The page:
What are hubs on the Internet

  [DELETED] 19:45 08 Dec 2003

What are hubs on the Internet and how many major hubs areb there on the internet

  [DELETED] 19:56 08 Dec 2003

Might want to rephrase that.

Hub >> A concentrator that joins multiple clients by means of a single link to the rest of the LAN. A hub has several ports to which clients are connected directly, and one or more ports that can be used to connect the hub to the backbone or to other active network components. A hub functions as a multiport repeater; signals received on any port are immediately retransmitted to all other ports of the hub. Hubs function at the physical layer of the OSI Reference Model.

  [DELETED] 20:19 08 Dec 2003

Or a hub is a device that allows data to be distributed around a network.

  [DELETED] 16:56 10 Dec 2003

How many major hubs are there on the internet

  Stuartli 17:19 10 Dec 2003

It would be almost impossible to ascertain just how many hubs there are worldwide - just be thankful that it alls works amazingly well for most of the time...:-)

You can imagine a hub as being like a bicycle wheel with all the spokes going out from the wheel hub to the rim.

  Forum Editor 18:25 10 Dec 2003

are all different names for hardware that do similar things - they enable the different components of a network to communicate with each other in the most efficient way possible. You can think of the Internet as a vast conglomeration of network segments - all connected together by hubs, switches, and routers.

A hub is a central connecting device in a network that joins communications lines together in a star configuration. Passive hubs are just connecting units that add nothing to the data passing through them. Active hubs, also sometimes called multiport repeaters, regenerate the data bits in order to maintain a strong signal, and intelligent hubs provide added functionality.

Some of these routers and hubs are more important than others - they are main intersection points - and they handle vast quantities of data. A big Cisco router can handle over a quarter of a million data packets every second, and it's the routers which decide on the best way to get a packet of data from point A to point B in the shortest time. If a router in say, Leicester 'sees' a packet of data coming from Belfast bound for Paris it might decide to send it via London, or, if the London router is busy, via Vienna. The routers are the Internet's most important and complex traffic management devices. The way it works is an absolute miracle of technology. I regularly send data to a client's location in Singapore, and over a long period I have come to know that it will take around six to eight seconds to make the trip.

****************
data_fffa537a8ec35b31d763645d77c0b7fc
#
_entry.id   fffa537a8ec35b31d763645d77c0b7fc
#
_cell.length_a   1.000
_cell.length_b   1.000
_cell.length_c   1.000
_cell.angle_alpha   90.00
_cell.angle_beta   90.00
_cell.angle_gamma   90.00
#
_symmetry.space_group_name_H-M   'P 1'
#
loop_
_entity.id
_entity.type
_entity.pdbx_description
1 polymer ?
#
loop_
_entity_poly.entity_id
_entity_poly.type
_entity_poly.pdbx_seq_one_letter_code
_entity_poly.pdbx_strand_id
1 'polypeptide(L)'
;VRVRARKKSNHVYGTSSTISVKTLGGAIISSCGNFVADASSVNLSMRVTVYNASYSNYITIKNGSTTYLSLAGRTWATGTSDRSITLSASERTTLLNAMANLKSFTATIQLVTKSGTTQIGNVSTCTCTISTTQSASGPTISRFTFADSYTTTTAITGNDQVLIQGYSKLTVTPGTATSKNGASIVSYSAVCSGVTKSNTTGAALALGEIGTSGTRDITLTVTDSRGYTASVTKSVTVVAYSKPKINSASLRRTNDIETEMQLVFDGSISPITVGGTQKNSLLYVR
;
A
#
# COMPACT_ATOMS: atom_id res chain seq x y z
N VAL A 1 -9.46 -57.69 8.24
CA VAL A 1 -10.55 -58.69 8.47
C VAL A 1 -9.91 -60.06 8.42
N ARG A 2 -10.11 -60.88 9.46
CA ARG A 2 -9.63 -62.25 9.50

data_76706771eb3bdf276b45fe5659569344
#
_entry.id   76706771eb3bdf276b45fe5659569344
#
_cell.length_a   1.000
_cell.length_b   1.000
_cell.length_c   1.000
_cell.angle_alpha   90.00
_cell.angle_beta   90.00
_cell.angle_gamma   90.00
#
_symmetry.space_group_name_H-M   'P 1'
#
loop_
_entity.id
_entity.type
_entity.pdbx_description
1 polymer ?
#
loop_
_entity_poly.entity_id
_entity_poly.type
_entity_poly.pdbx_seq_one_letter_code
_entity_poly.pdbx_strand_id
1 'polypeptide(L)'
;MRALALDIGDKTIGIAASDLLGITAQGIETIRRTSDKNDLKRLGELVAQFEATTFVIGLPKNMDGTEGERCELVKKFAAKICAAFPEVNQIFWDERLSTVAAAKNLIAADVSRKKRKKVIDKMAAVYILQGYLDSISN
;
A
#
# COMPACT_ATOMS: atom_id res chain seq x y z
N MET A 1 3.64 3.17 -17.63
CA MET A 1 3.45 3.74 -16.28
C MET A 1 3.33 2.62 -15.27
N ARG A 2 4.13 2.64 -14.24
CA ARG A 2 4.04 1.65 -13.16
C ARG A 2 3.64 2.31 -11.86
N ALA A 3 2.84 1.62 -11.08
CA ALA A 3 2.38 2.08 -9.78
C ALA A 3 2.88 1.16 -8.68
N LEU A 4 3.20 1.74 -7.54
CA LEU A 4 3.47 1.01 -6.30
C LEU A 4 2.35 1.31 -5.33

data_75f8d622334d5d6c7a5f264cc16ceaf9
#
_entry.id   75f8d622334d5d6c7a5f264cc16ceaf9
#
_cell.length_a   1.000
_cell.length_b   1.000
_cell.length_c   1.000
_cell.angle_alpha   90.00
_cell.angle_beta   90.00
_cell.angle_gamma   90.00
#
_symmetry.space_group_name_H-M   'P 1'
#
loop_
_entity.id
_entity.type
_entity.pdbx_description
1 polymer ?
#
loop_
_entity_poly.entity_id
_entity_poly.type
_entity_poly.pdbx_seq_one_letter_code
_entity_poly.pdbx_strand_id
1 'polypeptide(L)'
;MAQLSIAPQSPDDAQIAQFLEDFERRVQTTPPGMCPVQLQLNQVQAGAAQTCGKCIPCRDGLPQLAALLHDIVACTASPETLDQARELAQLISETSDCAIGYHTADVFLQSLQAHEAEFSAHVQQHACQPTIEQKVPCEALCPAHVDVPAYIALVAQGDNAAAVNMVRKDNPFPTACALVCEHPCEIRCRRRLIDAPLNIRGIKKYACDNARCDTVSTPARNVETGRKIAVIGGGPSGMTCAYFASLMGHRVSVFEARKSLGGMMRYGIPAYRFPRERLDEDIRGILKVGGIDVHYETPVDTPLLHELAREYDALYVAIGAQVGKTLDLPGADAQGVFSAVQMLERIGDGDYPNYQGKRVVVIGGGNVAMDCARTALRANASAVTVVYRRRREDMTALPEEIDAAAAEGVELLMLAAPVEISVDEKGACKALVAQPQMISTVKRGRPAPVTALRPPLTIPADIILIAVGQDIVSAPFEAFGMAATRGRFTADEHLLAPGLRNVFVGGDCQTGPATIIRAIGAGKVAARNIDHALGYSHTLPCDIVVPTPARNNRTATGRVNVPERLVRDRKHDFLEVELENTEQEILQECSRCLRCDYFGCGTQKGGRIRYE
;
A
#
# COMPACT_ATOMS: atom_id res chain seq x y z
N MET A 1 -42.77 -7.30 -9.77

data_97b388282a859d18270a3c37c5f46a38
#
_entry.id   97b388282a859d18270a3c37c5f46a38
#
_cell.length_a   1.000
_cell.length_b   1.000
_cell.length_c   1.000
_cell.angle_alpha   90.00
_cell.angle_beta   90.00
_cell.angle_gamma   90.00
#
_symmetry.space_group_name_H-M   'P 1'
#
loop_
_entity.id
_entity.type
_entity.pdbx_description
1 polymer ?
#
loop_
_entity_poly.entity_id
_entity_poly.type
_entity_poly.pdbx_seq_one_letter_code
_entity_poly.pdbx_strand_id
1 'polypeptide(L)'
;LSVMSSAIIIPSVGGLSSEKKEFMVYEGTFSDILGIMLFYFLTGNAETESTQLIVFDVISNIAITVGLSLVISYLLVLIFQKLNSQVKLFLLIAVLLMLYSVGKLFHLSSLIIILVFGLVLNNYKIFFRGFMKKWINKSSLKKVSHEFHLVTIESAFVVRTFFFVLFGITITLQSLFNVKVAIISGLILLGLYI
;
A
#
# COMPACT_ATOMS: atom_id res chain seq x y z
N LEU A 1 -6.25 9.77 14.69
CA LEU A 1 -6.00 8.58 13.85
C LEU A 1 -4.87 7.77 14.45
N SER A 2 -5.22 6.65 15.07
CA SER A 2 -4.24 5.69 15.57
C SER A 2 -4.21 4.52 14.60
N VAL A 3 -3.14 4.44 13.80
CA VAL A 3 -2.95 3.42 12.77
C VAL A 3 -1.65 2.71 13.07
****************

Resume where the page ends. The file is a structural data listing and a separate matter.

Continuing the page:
How many hubs are there? I don't know, and I doubt that anyone does. For me it's enough that it all works - and it does so very well most of the time.

  Forum Editor 18:36 10 Dec 2003

My client's Cisco office router handles a quarter of a million data packets a second - the Cisco routers on the Internet backbone are made of sterner stuff - they'll handle over 50 million packets a second.

It's been a long day, and I'm far from home. Just the Cisco router for company.

  [DELETED] 16:38 15 Dec 2003

Is there a theoretical limit on the number of Virtual Directories(Aliases)one can create in a server.

This thread is now locked and can not be replied to.

Elsewhere on IDG sites

How to watch the World Cup for free on TV and online

Meet Superfiction, the little design studio with a load of character

Best Mac buying guide 2018

Comment résoudre les problèmes de connexion internet d’un iPhone ?